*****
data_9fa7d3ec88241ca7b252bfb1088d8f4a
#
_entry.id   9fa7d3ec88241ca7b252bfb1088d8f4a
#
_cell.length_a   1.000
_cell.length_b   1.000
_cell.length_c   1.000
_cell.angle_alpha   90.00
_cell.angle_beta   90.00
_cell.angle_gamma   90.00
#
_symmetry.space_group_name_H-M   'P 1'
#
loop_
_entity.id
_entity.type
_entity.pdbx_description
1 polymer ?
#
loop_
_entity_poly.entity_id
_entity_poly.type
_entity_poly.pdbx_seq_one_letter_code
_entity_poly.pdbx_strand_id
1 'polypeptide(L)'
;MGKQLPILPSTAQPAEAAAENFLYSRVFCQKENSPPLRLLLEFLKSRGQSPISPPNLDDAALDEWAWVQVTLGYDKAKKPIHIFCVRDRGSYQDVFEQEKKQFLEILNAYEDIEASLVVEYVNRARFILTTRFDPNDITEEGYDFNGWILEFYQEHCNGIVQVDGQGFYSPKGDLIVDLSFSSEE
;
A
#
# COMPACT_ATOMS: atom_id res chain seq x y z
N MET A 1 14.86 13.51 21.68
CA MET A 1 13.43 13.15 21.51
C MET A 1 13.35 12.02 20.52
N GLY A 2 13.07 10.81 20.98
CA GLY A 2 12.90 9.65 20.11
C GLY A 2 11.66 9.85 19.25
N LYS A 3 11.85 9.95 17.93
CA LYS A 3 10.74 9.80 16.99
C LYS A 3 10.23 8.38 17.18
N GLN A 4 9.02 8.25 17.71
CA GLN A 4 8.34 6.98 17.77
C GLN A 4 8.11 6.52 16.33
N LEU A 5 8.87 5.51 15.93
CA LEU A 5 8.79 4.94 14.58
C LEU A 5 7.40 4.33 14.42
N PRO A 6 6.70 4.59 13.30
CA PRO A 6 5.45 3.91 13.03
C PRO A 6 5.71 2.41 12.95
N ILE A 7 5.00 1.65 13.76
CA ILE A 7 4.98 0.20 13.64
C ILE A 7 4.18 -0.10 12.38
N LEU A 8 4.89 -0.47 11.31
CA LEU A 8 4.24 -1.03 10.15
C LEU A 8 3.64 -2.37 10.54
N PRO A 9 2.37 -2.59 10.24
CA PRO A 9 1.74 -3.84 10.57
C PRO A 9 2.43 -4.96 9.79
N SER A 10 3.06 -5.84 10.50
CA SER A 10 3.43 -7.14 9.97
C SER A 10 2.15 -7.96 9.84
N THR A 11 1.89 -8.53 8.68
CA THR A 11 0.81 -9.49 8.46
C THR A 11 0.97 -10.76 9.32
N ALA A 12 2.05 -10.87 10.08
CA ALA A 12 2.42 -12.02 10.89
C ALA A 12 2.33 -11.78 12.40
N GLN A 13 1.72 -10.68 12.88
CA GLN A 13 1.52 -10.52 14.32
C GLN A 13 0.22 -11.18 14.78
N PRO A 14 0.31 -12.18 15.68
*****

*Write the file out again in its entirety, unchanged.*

data_9fa7d3ec88241ca7b252bfb1088d8f4a
#
_entry.id   9fa7d3ec88241ca7b252bfb1088d8f4a
#
_cell.length_a   1.000
_cell.length_b   1.000
_cell.length_c   1.000
_cell.angle_alpha   90.00
_cell.angle_beta   90.00
_cell.angle_gamma   90.00
#
_symmetry.space_group_name_H-M   'P 1'
#
loop_
_entity.id
_entity.type
_entity.pdbx_description
1 polymer ?
#
loop_
_entity_poly.entity_id
_entity_poly.type
_entity_poly.pdbx_seq_one_letter_code
_entity_poly.pdbx_strand_id
1 'polypeptide(L)'
;MGKQLPILPSTAQPAEAAAENFLYSRVFCQKENSPPLRLLLEFLKSRGQSPISPPNLDDAALDEWAWVQVTLGYDKAKKPIHIFCVRDRGSYQDVFEQEKKQFLEILNAYEDIEASLVVEYVNRARFILTTRFDPNDITEEGYDFNGWILEFYQEHCNGIVQVDGQGFYSPKGDLIVDLSFSSEE
;
A
#
# COMPACT_ATOMS: atom_id res chain seq x y z
N MET A 1 14.86 13.51 21.68
CA MET A 1 13.43 13.15 21.51
C MET A 1 13.35 12.02 20.52
N GLY A 2 13.07 10.81 20.98
CA GLY A 2 12.90 9.65 20.11
C GLY A 2 11.66 9.85 19.25
N LYS A 3 11.85 9.95 17.93
CA LYS A 3 10.74 9.80 16.99
C LYS A 3 10.23 8.38 17.18
N GLN A 4 9.02 8.25 17.71
CA GLN A 4 8.34 6.98 17.77
C GLN A 4 8.11 6.52 16.33
N LEU A 5 8.87 5.51 15.93
CA LEU A 5 8.79 4.94 14.58
C LEU A 5 7.40 4.33 14.42
N PRO A 6 6.70 4.59 13.30
CA PRO A 6 5.45 3.91 13.03
C PRO A 6 5.71 2.41 12.95
N ILE A 7 5.00 1.65 13.76
CA ILE A 7 4.98 0.20 13.64
C ILE A 7 4.18 -0.10 12.38
N LEU A 8 4.89 -0.47 11.31
CA LEU A 8 4.24 -1.03 10.15
C LEU A 8 3.64 -2.37 10.54
N PRO A 9 2.37 -2.59 10.24
CA PRO A 9 1.74 -3.84 10.57
C PRO A 9 2.43 -4.96 9.79
N SER A 10 3.06 -5.84 10.50
CA SER A 10 3.43 -7.14 9.97
C SER A 10 2.15 -7.96 9.84
N THR A 11 1.89 -8.53 8.68
CA THR A 11 0.81 -9.49 8.46
C THR A 11 0.97 -10.76 9.32
N ALA A 12 2.05 -10.87 10.08
CA ALA A 12 2.42 -12.02 10.89
C ALA A 12 2.33 -11.78 12.40
N GLN A 13 1.72 -10.68 12.88
CA GLN A 13 1.52 -10.52 14.32
C GLN A 13 0.22 -11.18 14.78
N PRO A 14 0.31 -12.18 15.68